Date of Award

8-2019

Degree Type

Report

Degree Name

Master of Science (MS)

Department

English

Committee

Shane Graham

Committee

Phebe Jensen

Committee

Mattie Burkert

Abstract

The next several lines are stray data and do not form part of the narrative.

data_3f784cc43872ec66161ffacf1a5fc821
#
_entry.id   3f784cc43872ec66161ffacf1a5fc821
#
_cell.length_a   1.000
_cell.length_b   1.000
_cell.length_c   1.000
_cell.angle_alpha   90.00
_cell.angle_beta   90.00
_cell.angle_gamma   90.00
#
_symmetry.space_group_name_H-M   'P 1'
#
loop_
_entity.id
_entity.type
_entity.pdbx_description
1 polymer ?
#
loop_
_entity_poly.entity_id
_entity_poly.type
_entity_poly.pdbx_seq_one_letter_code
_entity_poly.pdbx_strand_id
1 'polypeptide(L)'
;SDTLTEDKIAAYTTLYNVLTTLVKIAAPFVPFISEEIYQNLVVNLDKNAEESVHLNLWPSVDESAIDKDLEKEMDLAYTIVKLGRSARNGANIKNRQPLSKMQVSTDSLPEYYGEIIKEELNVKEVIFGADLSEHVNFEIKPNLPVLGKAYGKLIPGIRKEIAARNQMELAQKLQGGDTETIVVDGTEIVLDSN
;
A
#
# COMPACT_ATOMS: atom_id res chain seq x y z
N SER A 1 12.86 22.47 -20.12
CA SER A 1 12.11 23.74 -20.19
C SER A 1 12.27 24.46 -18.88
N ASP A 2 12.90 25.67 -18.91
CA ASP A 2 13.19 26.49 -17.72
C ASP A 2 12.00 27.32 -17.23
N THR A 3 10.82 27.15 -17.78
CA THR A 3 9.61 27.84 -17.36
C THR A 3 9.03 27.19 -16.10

This Plan B thesis explores the questions: What echoes of the 1845 Potato famine exist in Dracula and how do those echoes impact our understanding of the famine’s cultural impact? Dracula has been studied extensively both as an important example of gothic Victorian literature and as a chance to reclaim a native Irish author from the British. By looking at Dracula through the lens of Ireland’s 1845 Potato famine some of the structural and narrative oddities resolve themselves, such as Stoker’s decision to introduce so many opposing images and ideas to create a sense of uncertainty and rob the reader of an overarching allegory to guide the narrative. Rather than focusing on how a famine lens resolves issues with the narrative, this thesis will focus on three scenes from the novel that display distinct echoes of the famine and what they can teach us about the lasting impact of the violent imagery that surfaced during the tragedy. Each scene is discussed individually with the famine-based image that it reflects and the role of those images in the novel and culturally. Mina and Lucy’s conversation about graves with Mr. Swales echoes the questions surrounding the cultural and psychological impact of being surrounded by the dead and dying during the famine. The discovery of Lucy’s vampirism evokes images of mothers cradling their children during the crisis, but also casts a sinister shadow on the devoutness of those mothers. The arrival of the Demeter in Whitby, the final scene this thesis concerns itself with, has interesting connections to the cultural image of the coffin ships, and the importance of the ship’s log in unraveling the mystery of what happened echoes the weight placed on the diaries of Irish emigrants who traveled on the coffin ships. Examining these three scenes through the historic and cultural sense of the famine allows us to begin understanding not only the famine’s influence on Dracula but also why famine scholars are interested in classifying the novel as part of the famine literature canon. As a whole, this thesis aims to demonstrate the value in further pursuing the role of novels, such as Dracula, that are drawing on famine themes but not necessarily about the famine, in understanding the psychological traumas embedded in the cultural memory as a result of the 1845 famine.

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